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Rhyme is her reason for Witkes, 97, in any season.

Byline: Melissa McKeon

WORCESTER - Ann R. Witkes will frankly tell you, if she can't do something everyone else's way, she'll find her own sometimes interesting way.

"I'm a kind of Mrs. Rube Goldberg," she says with a laugh.

So it's probably not a surprise to those who get to know her that Ms. Witkes has also found a way to make those around her smile with her rhymes.

The 97-year-old admits it was a long time ago, but she remembers clearly when her love of rhyming started. She was a schoolgirl of 9 or so when a teacher, "who obviously loved poetry, read to her class some lyric poetry. Ms. Witkes doesn't remember exactly which poet it was, but she does remember the feeling it gave her.

The rhyming, the meter made an impression and stayed with her, even after she came home from school.

"It was like music," she recalled.

Rhymes began to take shape in her head as she listened to people talk. Eventually, she began to share them out loud, something she frankly admits made her friends tell her that she sounded, well, a little crazy.

"So I'm crazy, so what?" she said, laughing.

She didn't stop writing rhyming poems, though she saves her rhymes for her special communications with family, friends and anyone with whom she might communicate.

She remembers as a child being told by her mother that she shouldn't spend her money on a card for her birthday.

"Just write me a poem," she told her.

Her daughter went one better: She bought the card and wrote the poem. That's become something she's famous for in her family: Everyone looks forward to a card from her - with a little rhyme as well.

Her rhyming gift isn't confined to notes on cards, however; Ms. Witkes likes to write family stories in rhyme.

"I can talk a blue streak," she says. "So I can write it, too!"

Three printed pages bear witness to the story of a holiday vacation with her son and his family. A cousin recalls that Ms. Witkes also wrote down her memory of her mother's family story, in rhyming poetry, of course.

It may be that lyrical turn she gives everything (even if only in her own imagination sometimes) that has given Ms. Witkes the strength to endure, though she'll also admit she's been fortunate.

As a young girl growing up in Worcester, she remembers being the child who always had bumps and bruises, always caught every illness that came her way.

Perhaps it was whatever sympathy she had for those similarly afflicted that gave her the idea to grow up and be a nurse. Her father, ever protective of his daughter, didn't like the idea of his daughter performing the indelicate tasks nurses were charged with.

"I said, `Papa, what should I be?'" she recalled.

Her father, a barber, suggested hairdressing, the job that became her career. In her early 20s she married and began raising her three sons, her pride and joy.

After retirement, she moved from Worcester to Florida, and, after her husband's passing she found herself at the center of her children's concern.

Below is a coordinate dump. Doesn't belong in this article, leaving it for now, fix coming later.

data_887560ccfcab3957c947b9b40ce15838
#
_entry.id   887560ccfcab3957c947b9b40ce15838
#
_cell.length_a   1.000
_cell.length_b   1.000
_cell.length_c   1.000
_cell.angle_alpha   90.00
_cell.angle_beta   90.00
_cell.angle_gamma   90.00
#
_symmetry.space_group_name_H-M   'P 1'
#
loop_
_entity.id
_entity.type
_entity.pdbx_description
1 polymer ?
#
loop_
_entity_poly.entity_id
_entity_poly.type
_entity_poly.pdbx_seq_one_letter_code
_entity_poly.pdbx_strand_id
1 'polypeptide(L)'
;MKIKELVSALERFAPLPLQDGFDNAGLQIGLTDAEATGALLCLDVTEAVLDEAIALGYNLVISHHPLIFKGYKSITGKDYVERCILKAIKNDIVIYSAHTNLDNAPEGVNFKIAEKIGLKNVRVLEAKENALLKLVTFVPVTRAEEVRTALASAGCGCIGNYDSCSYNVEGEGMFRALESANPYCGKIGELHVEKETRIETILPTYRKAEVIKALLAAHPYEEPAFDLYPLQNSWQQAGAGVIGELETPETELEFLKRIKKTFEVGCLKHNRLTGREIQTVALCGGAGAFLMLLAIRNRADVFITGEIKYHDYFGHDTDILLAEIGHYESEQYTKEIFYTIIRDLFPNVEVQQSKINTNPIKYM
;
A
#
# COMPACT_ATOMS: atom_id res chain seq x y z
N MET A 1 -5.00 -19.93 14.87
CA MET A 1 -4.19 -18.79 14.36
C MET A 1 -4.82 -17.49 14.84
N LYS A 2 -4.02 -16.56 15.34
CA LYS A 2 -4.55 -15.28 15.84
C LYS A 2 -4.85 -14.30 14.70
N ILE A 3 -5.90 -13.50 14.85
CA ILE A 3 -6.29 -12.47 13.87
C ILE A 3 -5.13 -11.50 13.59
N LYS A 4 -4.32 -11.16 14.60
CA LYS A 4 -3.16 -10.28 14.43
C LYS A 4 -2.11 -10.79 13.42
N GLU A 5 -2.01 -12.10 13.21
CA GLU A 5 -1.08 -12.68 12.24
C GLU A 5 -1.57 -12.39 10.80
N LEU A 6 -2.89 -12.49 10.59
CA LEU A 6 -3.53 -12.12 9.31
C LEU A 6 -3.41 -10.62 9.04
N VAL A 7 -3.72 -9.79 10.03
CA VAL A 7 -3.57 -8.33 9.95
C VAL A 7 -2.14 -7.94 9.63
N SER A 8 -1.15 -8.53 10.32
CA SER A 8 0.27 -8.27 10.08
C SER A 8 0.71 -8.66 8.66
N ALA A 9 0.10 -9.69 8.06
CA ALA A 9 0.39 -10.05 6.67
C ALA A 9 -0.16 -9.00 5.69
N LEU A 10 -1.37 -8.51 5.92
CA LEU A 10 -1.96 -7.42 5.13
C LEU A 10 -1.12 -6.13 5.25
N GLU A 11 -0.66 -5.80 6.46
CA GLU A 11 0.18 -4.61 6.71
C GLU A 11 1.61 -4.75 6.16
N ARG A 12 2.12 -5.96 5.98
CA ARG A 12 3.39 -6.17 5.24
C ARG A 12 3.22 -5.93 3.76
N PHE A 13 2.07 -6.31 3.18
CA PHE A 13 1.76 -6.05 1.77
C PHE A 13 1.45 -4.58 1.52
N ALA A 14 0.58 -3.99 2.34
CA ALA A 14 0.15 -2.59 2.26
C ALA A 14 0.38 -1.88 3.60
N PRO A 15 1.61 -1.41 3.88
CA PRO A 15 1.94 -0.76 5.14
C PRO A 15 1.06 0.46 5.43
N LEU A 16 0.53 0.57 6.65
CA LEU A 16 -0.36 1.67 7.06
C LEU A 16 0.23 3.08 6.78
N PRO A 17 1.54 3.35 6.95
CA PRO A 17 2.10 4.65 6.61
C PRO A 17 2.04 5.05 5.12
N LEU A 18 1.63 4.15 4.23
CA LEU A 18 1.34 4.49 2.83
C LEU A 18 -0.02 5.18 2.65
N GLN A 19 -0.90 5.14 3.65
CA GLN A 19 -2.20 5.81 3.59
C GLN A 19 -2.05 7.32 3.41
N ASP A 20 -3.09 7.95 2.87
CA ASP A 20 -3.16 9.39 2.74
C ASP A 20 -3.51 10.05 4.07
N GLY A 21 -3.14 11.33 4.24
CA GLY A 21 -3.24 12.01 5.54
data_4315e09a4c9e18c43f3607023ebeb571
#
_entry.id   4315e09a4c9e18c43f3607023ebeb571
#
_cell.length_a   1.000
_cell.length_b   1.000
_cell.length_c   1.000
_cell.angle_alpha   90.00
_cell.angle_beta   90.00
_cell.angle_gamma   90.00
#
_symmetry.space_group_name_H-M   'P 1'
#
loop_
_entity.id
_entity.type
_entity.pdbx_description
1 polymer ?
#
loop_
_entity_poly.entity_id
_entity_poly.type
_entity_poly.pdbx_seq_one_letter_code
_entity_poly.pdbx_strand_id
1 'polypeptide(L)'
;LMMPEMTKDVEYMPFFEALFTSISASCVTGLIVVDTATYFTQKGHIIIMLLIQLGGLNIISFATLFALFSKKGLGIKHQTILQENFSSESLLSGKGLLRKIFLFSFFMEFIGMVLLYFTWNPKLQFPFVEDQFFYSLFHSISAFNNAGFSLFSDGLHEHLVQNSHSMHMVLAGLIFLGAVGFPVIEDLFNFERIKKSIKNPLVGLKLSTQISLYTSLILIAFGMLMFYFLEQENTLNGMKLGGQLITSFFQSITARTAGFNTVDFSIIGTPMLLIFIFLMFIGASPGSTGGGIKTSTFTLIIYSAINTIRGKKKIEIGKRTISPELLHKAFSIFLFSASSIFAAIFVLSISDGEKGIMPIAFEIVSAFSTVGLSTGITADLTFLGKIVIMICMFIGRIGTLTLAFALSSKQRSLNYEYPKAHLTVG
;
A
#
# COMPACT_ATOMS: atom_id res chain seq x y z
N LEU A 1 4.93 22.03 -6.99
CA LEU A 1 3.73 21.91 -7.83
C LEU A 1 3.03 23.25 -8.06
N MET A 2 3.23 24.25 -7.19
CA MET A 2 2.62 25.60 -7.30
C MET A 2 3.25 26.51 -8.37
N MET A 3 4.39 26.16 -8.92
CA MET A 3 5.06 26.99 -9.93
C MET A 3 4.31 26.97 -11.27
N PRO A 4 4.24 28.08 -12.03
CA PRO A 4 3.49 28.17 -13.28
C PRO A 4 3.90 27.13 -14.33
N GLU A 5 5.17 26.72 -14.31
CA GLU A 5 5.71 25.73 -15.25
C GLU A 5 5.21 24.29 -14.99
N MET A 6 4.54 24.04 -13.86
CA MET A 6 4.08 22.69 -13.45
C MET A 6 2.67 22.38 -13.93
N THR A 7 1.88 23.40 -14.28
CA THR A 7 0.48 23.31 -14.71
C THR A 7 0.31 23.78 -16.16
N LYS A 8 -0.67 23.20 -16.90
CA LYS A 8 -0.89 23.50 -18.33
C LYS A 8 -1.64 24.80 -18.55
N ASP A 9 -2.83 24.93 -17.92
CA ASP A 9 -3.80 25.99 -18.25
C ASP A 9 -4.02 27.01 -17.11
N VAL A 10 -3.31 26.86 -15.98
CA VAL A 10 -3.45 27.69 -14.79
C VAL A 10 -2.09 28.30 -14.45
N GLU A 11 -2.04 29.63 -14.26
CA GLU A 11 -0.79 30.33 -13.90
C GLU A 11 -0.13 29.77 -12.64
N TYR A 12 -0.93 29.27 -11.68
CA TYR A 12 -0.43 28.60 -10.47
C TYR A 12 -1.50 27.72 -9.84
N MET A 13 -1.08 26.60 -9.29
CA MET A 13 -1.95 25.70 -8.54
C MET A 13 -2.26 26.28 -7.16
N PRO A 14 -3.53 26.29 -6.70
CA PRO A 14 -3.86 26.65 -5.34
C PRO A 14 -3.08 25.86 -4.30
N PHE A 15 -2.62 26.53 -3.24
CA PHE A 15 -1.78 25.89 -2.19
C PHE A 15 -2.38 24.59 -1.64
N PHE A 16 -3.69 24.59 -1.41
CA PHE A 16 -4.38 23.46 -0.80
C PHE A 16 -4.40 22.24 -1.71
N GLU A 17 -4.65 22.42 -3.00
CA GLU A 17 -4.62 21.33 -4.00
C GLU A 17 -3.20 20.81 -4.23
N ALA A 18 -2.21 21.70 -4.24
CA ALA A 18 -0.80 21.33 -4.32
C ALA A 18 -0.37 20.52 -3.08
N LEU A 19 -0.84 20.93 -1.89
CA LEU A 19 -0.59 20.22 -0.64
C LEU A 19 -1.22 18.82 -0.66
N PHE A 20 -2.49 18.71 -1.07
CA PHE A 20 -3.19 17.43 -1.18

"`What are you going to do now,' they were asking me," she recalled. "I told them, I'll survive."

One day, Ms. Witkes answered her door to find a delivery awaiting her. As someone who regularly ordered from catalogues, that was no surprise, but the size of the box was.

"It's a computer," the delivery man told her.

"I thought it must be a mistake," she recalled.

Undaunted in her 90s by learning something new, Ms. Witkes enlisted a friend's son to teach her to use the computer and to email, so that she could stay in touch with her many friends and keep her rhyming messages going.

She acquired a computer desk and special chair as well.

Not long ago some injuries made sitting at her computer desk difficult.

"So what do my kids do? They bought me a laptop," she said.

The 97-year-old learned a few new skills to use the laptop.

Always considerate and ever grateful for her children's attentions, Ms. Witkes admits, she didn't like the idea of imposing a mother-in-law on her married sons and their wives, "the most darling, dearest daughters-in-law."

When she realized she could no longer live on her own, she returned from Florida and with her son visited the Eisenberg Assisted Living Center on Salisbury Street, where she lived until just last year when injuries necessitated the move to the Jewish Healthcare Center next door.

In spite of living in a nursing home and facing her 98th birthday, Ms. Witkes is still spreading cheer to her children, her grandchildren, great-grandchildren, nieces and nephews, and the staff of the nursing home. Sometimes, since a rotator cuff injury, she's not able to use her laptop, either. It doesn't slow down the rhymes.

She's still able to read and watch television, talk with folks on her cellphone, and write a little note now and then - in rhyme, of course.

ART: PHOTO

PHOTOG: JOHN FERRARONE

CUTLINE: Ann R. Witkes, 97, a resident at the Jewish Healthcare Center on Salisbury Street, has written poems, emails and family stories - all in rhyme.
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Publication:Telegram & Gazette (Worcester, MA)
Date:Sep 21, 2012
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